Earlier this month, the California Office of the Attorney General (“AG”) published Charity Governance During the COVID-19 Pandemic. Here are some excerpted highlights from the publication applicable to California nonprofit corporations with some comments:
Unless prohibited by the nonprofit’s emergency bylaws, the following actions can be taken to conduct the corporation’s ordinary business operations and affairs during an emergency:
- Notice of director meetings can be given in any practicable manner.
- For quorum requirements one or more of the officers present at a board meeting can be deemed a director, in order of rank and within the same rank in order of seniority, as necessary to achieve a quorum.
Comments: Most nonprofit corporations likely do not have emergency bylaws (provisions in the bylaws that apply only during an emergency), but boards may want to consider such provisions to allow for more specific rules to come into play during an emergency, which is defined to include any of the following events or circumstances as a result of which, and only so long as, a quorum of the corporation’s board of directors cannot be readily convened for action:
(A) A natural catastrophe, including, but not limited to, a hurricane, tornado, storm, high water, wind-driven water, tidal wave, tsunami, earthquake, volcanic eruption, landslide, mudslide, snowstorm, or drought, or, regardless of cause, any fire, flood, or explosion.
(B) An attack on this state or nation by an enemy of the United States of America, or upon receipt by this state of a warning from the federal government indicating that an enemy attack is probable or imminent.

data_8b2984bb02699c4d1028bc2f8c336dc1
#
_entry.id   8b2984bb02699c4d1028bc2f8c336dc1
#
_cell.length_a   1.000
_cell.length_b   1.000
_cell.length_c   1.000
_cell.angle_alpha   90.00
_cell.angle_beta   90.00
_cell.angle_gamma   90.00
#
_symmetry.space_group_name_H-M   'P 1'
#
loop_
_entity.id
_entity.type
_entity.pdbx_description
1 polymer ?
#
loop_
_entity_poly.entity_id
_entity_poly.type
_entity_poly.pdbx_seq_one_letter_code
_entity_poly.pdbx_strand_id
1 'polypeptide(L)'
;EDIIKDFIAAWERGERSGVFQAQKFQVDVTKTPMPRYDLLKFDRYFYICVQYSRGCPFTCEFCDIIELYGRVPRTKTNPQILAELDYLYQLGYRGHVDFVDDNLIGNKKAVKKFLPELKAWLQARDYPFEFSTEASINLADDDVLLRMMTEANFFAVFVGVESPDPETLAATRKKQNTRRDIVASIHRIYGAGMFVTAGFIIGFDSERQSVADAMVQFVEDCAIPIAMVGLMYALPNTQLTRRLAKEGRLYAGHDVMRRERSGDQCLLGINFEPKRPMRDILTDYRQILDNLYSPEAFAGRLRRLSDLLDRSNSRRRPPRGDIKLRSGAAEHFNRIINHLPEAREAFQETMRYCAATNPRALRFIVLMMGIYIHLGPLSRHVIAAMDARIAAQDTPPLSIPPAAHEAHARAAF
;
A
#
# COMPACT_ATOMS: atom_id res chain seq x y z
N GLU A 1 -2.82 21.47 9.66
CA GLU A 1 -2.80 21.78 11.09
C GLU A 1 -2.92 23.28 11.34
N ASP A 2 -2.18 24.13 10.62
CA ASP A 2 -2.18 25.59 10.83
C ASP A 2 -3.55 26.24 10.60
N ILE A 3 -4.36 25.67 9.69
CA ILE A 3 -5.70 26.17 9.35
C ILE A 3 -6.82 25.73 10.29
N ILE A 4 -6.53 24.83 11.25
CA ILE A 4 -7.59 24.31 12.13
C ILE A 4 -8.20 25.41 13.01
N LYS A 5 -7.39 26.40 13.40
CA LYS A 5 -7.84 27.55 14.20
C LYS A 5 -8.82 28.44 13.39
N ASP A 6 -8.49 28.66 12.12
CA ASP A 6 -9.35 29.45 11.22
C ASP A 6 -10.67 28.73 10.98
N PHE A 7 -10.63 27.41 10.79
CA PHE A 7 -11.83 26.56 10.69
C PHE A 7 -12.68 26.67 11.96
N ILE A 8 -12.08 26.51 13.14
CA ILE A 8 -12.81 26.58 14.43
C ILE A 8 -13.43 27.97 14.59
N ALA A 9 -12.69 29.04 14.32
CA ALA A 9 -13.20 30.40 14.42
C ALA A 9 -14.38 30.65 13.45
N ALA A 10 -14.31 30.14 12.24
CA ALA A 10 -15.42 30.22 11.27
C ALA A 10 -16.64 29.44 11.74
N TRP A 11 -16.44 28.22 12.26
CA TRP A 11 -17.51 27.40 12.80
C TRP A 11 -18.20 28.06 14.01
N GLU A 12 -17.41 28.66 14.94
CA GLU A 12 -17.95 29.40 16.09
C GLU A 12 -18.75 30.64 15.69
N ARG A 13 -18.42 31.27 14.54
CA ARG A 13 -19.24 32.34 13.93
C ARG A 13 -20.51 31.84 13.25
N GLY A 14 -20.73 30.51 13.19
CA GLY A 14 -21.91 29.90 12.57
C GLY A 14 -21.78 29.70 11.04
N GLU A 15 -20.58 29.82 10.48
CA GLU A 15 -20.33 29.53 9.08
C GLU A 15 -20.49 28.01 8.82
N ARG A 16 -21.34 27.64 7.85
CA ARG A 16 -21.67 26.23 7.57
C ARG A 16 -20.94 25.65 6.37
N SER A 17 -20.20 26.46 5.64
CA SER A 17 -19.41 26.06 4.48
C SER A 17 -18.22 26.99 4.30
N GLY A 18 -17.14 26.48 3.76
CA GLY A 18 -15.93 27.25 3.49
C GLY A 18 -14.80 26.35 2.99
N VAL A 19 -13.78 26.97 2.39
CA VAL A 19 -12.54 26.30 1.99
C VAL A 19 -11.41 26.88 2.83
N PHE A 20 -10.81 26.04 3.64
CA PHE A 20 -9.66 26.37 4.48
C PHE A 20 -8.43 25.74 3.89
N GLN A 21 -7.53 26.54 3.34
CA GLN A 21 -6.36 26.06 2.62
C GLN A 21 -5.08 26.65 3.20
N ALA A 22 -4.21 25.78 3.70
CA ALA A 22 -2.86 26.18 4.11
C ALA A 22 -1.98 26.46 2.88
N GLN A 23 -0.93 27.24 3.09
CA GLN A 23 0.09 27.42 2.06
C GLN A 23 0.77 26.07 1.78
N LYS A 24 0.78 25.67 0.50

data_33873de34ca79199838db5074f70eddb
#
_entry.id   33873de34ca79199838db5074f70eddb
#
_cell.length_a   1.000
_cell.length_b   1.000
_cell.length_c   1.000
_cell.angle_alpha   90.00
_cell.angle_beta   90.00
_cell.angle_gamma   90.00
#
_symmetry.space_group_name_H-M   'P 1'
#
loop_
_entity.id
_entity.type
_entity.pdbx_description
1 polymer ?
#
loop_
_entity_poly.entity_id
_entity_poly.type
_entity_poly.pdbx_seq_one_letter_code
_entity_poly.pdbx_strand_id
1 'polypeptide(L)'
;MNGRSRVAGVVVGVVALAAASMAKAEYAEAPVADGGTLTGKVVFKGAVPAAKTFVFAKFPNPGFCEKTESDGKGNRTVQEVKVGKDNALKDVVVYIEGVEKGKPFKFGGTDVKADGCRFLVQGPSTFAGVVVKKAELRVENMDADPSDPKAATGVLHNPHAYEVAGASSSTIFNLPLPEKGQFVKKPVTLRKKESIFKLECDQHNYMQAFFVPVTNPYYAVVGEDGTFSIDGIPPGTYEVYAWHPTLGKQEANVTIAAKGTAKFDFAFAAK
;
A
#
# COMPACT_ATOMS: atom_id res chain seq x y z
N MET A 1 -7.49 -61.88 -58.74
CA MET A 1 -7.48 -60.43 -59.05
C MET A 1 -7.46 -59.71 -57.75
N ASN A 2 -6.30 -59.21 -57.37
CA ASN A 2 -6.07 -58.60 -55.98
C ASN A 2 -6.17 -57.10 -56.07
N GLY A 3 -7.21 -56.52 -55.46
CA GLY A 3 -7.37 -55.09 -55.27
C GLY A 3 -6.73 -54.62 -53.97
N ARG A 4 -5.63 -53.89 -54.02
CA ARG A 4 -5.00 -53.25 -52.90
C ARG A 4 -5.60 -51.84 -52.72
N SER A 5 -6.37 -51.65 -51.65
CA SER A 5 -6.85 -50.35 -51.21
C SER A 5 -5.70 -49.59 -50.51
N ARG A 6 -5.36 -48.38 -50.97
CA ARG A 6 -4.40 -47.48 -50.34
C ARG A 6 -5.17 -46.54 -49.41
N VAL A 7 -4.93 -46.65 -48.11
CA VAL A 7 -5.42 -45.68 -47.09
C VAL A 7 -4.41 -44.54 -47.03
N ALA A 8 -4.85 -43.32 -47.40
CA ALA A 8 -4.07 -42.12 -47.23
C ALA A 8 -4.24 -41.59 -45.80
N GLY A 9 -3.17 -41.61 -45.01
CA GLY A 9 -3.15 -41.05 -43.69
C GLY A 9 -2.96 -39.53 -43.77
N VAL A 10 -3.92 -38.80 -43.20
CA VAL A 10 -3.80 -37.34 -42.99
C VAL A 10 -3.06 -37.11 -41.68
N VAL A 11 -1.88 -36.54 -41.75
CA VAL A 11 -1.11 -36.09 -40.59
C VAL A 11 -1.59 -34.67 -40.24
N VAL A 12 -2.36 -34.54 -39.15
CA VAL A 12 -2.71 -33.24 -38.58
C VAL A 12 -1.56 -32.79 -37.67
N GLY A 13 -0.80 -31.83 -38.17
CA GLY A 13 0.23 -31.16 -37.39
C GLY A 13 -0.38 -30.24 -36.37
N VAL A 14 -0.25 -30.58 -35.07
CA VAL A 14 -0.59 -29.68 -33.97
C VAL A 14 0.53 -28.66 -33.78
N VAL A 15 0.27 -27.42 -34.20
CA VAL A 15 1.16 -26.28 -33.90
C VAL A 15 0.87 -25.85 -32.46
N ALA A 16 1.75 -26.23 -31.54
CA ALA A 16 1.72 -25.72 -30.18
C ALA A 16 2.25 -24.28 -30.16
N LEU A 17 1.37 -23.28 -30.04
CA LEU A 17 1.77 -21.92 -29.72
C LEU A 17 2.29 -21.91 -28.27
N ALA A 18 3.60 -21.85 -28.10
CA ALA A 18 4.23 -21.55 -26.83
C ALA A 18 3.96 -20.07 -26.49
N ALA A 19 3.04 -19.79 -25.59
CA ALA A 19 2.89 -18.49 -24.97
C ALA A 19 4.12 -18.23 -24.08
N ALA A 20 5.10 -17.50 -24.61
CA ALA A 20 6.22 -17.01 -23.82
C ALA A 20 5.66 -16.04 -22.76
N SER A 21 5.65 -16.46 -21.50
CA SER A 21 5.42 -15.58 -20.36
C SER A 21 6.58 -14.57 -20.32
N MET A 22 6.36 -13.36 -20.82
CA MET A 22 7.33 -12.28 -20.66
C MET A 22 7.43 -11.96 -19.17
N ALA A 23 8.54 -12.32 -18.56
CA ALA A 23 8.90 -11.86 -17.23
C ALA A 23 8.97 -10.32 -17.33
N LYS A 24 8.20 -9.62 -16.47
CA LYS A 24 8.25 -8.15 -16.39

(C) An act of terrorism or other manmade disaster that results in extraordinary levels of casualties or damage or disruption severely affecting the infrastructure, environment, economy, government functions, or population, including, but not limited to, mass evacuations.
(D) A state of emergency proclaimed by a governor or by the President.
Modification of Endowment Funds to Tackle Emergencies
Many nonprofit organizations have endowment funds, which are donor-restricted funds that are intended to be invested and used in perpetuity to support the nonprofit’s charitable programs. Endowments are subject to the requirements of the Uniform Prudent Management of Institutional Funds Act (UPMIFA).
Nonprofits need to be cautious on how much they spend from their endowment funds. Spending more than 7 percent of the fair market value of an endowment fund may create a presumption of imprudence.
While your organization may be tempted to look to endowments as a means of addressing unanticipated costs and budget shortfalls, before your organization decides to invade principal or borrow against the principal, which is not permitted, the board should contact the donors to inquire whether they are willing to release or modify restrictions to allow for more spending authority.